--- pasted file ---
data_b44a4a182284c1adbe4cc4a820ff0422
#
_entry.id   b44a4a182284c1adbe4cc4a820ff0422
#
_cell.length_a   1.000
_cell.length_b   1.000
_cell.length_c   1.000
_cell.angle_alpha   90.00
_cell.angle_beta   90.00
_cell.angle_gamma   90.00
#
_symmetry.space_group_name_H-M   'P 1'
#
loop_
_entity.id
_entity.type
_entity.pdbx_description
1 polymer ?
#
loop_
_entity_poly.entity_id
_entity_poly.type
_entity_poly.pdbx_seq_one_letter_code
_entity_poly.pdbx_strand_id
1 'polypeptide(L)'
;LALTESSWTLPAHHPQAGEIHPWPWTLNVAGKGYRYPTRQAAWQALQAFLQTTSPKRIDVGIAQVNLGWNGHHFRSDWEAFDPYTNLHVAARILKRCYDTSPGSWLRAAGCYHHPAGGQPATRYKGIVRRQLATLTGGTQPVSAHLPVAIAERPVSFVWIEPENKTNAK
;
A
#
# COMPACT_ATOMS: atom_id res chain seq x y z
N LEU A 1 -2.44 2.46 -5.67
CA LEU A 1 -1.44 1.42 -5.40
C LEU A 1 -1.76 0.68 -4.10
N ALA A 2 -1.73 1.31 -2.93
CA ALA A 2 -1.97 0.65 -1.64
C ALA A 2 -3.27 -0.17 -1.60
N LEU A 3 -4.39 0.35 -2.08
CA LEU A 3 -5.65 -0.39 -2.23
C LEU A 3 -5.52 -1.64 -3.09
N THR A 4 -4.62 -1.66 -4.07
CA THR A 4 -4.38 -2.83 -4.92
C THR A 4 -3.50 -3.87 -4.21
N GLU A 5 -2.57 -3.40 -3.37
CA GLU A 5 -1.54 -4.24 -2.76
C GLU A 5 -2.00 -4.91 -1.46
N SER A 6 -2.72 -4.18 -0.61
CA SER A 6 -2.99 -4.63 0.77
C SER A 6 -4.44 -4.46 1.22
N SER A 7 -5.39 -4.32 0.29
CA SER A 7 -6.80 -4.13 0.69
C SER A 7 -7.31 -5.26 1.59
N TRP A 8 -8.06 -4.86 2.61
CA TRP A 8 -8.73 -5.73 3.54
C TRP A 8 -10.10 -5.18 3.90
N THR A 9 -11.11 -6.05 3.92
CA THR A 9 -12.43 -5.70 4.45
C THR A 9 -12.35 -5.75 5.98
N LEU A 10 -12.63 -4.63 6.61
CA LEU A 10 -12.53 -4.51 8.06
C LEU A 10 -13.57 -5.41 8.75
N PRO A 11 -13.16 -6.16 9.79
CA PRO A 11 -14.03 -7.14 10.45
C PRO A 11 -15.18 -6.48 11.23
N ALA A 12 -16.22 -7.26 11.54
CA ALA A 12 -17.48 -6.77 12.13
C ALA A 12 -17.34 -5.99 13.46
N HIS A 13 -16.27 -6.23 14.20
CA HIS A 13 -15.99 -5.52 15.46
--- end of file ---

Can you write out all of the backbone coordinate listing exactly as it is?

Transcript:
data_b44a4a182284c1adbe4cc4a820ff0422
#
_entry.id   b44a4a182284c1adbe4cc4a820ff0422
#
_cell.length_a   1.000
_cell.length_b   1.000
_cell.length_c   1.000
_cell.angle_alpha   90.00
_cell.angle_beta   90.00
_cell.angle_gamma   90.00
#
_symmetry.space_group_name_H-M   'P 1'
#
loop_
_entity.id
_entity.type
_entity.pdbx_description
1 polymer ?
#
loop_
_entity_poly.entity_id
_entity_poly.type
_entity_poly.pdbx_seq_one_letter_code
_entity_poly.pdbx_strand_id
1 'polypeptide(L)'
;LALTESSWTLPAHHPQAGEIHPWPWTLNVAGKGYRYPTRQAAWQALQAFLQTTSPKRIDVGIAQVNLGWNGHHFRSDWEAFDPYTNLHVAARILKRCYDTSPGSWLRAAGCYHHPAGGQPATRYKGIVRRQLATLTGGTQPVSAHLPVAIAERPVSFVWIEPENKTNAK
;
A
#
# COMPACT_ATOMS: atom_id res chain seq x y z
N LEU A 1 -2.44 2.46 -5.67
CA LEU A 1 -1.44 1.42 -5.40
C LEU A 1 -1.76 0.68 -4.10
N ALA A 2 -1.73 1.31 -2.93
CA ALA A 2 -1.97 0.65 -1.64
C ALA A 2 -3.27 -0.17 -1.60
N LEU A 3 -4.39 0.35 -2.08
CA LEU A 3 -5.65 -0.39 -2.23
C LEU A 3 -5.52 -1.64 -3.09
N THR A 4 -4.62 -1.66 -4.07
CA THR A 4 -4.38 -2.83 -4.92
C THR A 4 -3.50 -3.87 -4.21
N GLU A 5 -2.57 -3.40 -3.37
CA GLU A 5 -1.54 -4.24 -2.76
C GLU A 5 -2.00 -4.91 -1.46
N SER A 6 -2.72 -4.18 -0.61
CA SER A 6 -2.99 -4.63 0.77
C SER A 6 -4.44 -4.46 1.22
N SER A 7 -5.39 -4.32 0.29
CA SER A 7 -6.80 -4.13 0.69
C SER A 7 -7.31 -5.26 1.59
N TRP A 8 -8.06 -4.86 2.61
CA TRP A 8 -8.73 -5.73 3.54
C TRP A 8 -10.10 -5.18 3.90
N THR A 9 -11.11 -6.05 3.92
CA THR A 9 -12.43 -5.70 4.45
C THR A 9 -12.35 -5.75 5.98
N LEU A 10 -12.63 -4.63 6.61
CA LEU A 10 -12.53 -4.51 8.06
C LEU A 10 -13.57 -5.41 8.75
N PRO A 11 -13.16 -6.16 9.79
CA PRO A 11 -14.03 -7.14 10.45
C PRO A 11 -15.18 -6.48 11.23
N ALA A 12 -16.22 -7.26 11.54
CA ALA A 12 -17.48 -6.77 12.13
C ALA A 12 -17.34 -5.99 13.46
N HIS A 13 -16.27 -6.23 14.20
CA HIS A 13 -15.99 -5.52 15.46